[1] In accordance with well-established law, it is clear that if the findings relating to the delivery of the deed to the respondent are substantially supported by the evidence, or if there is a substantial conflict in the evidence upon which the findings are made to rest, the resulting judgment may not be disturbed. The appellants contend, however, that there is not sufficient evidentiary support for the finding as to the delivery of the deed. They call attention to testimony of the witness Ford to the effect that at the time the deeds were executed, and at the request of Marcia Brooks, he placed them in an envelope and sealed the envelope — and point out that there was evidence to show that after the death of Marcia Brooks the three deeds were found in a sealed envelope, which was conceded to be the same envelope in which the deeds originally had been placed by Mr. Ford. From a consideration of these two circumstances, appellants contend that the only inference that could be drawn therefrom was that the envelope had not been opened subsequent to the time it left Mr. Ford's possession and until after the death of Marcia Brooks, and that, as a consequence thereof, the testimony of respondent to the effect that on August 5th, while he and his wife were at the bank, she exhibited and delivered to him the deed, was inherently improbable — and could form no basis for the finding of the trial court that on the occasion last mentioned the deed was in fact delivered to respondent. However, as stated hereinbefore, the trial court found that when Mr. Ford handed the deeds to Marcia Brooks, he "sealed or partially sealed" (emphasis added) the envelope in which the deeds were placed, — and that when Marcia and Emery Brooks were at the bank, the former "opened" the envelope and delivered the deed into her husband's hands. Had the envelope been only "partially" sealed by Mr. Ford — as the trial court found might have been the case — the finding of the subsequent "opening" of the envelope by Marcia Brooks, at the time when (presumably) she made the delivery, would have been entirely consistent with and supported by the positive testimony of Emery Brooks as to the delivery of the deed to him by his wife on the said August 5th. From the fact, as found by the trial court, that Marcia Brooks did open the envelope on that occasion, the inference may well have been drawn that she sealed the envelope thereafter — and that it was her act in that regard, and not Mr. Ford's act, that accounted for the sealed and soiled condition of the envelope when it was found after her death. Also, the respondent contends that Mr. Ford's positive testimony that he sealed the envelope at the time it left his possession is weakened by the fact that his testimony in that regard was unsupported, since the only witness to the alleged incident (Marcia Brooks) is now deceased; also, that the "dirty smudge" which was found to be on the outside of the envelope, along the flap thereof, at the time it was opened after the death of Marcia Brooks — when viewed in the light of Mr. Ford's testimony that the envelope in which he placed the deeds was an "unused" envelope and that he (Mr. Ford) had not noticed such a "smudge" mark on the outside thereof at the time he handed it to Marcia Brooks — was an additional circumstance from which the inference might have been drawn that the envelope had been opened on the occasion when respondent testified the deed was delivered into his hands, and that the "smudge" might have been caused by the re-sealing of the envelope thereafter. Of course, as frequently may be observed, the mucilage on the inside of the flap on the envelope may have been only inappreciably moistened, with the result that the sealing at that time may have been very slight. In any event, the weight to be given the testimony as to the sealing of the envelope, as well as that of all the other testimony bearing on the question of the delivery of the deed, presented a question of fact for determination by the trial court.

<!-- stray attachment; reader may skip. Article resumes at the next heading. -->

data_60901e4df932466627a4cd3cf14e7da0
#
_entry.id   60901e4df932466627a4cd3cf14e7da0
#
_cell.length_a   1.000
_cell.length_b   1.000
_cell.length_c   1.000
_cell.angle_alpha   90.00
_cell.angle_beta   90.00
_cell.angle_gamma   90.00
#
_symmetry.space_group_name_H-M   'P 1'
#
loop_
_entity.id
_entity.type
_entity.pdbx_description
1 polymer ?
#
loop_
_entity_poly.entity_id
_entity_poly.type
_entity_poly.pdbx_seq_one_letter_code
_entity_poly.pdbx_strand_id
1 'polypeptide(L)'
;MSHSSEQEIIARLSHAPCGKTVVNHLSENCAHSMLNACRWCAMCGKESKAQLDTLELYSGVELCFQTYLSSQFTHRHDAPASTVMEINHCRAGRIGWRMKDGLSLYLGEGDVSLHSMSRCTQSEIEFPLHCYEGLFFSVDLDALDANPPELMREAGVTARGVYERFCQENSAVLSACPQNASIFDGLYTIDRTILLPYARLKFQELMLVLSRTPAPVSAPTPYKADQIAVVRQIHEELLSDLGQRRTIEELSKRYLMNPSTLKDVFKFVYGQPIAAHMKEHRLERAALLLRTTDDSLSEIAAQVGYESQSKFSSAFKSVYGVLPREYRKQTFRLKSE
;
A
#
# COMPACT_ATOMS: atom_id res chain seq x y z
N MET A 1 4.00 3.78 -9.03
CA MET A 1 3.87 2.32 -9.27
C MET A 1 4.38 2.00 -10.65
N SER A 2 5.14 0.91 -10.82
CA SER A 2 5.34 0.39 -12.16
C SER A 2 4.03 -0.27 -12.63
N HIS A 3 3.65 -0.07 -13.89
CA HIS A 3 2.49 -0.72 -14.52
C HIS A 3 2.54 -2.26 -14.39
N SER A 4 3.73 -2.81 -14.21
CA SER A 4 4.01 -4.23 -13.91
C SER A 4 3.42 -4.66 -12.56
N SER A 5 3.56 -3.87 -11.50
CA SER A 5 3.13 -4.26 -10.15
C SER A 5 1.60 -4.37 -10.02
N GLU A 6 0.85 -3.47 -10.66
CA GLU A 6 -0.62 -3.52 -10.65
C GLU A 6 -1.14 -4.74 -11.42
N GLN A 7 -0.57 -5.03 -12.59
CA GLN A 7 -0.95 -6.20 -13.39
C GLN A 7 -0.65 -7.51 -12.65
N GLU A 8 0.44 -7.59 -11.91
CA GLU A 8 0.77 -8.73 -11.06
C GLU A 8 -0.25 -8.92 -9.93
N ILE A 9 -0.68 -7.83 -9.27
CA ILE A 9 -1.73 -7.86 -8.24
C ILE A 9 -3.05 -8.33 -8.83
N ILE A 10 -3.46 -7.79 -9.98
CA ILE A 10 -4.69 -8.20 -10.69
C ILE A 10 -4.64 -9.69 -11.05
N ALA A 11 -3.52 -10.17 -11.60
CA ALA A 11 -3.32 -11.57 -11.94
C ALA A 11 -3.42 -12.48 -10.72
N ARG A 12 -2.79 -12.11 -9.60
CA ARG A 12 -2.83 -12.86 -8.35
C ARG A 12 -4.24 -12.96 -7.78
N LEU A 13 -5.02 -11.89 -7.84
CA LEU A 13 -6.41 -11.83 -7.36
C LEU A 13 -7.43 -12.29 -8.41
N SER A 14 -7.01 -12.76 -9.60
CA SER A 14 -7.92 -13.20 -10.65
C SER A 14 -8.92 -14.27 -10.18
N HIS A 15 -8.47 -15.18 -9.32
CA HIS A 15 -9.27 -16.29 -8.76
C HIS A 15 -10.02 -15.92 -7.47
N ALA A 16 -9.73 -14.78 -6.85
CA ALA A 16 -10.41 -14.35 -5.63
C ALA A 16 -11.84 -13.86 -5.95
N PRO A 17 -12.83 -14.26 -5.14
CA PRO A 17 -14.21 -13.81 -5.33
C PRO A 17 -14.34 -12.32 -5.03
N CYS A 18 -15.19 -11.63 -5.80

In further support of their contention that there was no evidence showing delivery of the deed by Marcia Brooks to the respondent herein, the appellants rely upon the testimony of the witness, Frances McGovern, in effect, that some months after August 5, 1929, she had asked Marcia Brooks if she had shown the deed to her husband, and that she replied that she had not done so; that the witness then had asked her why she had not, and Marcia Brooks had replied: "Well, for several good reasons, . . . he would lose all interest in the Santa Rosa ranch", and ". . . he still corresponds with his second [former] wife".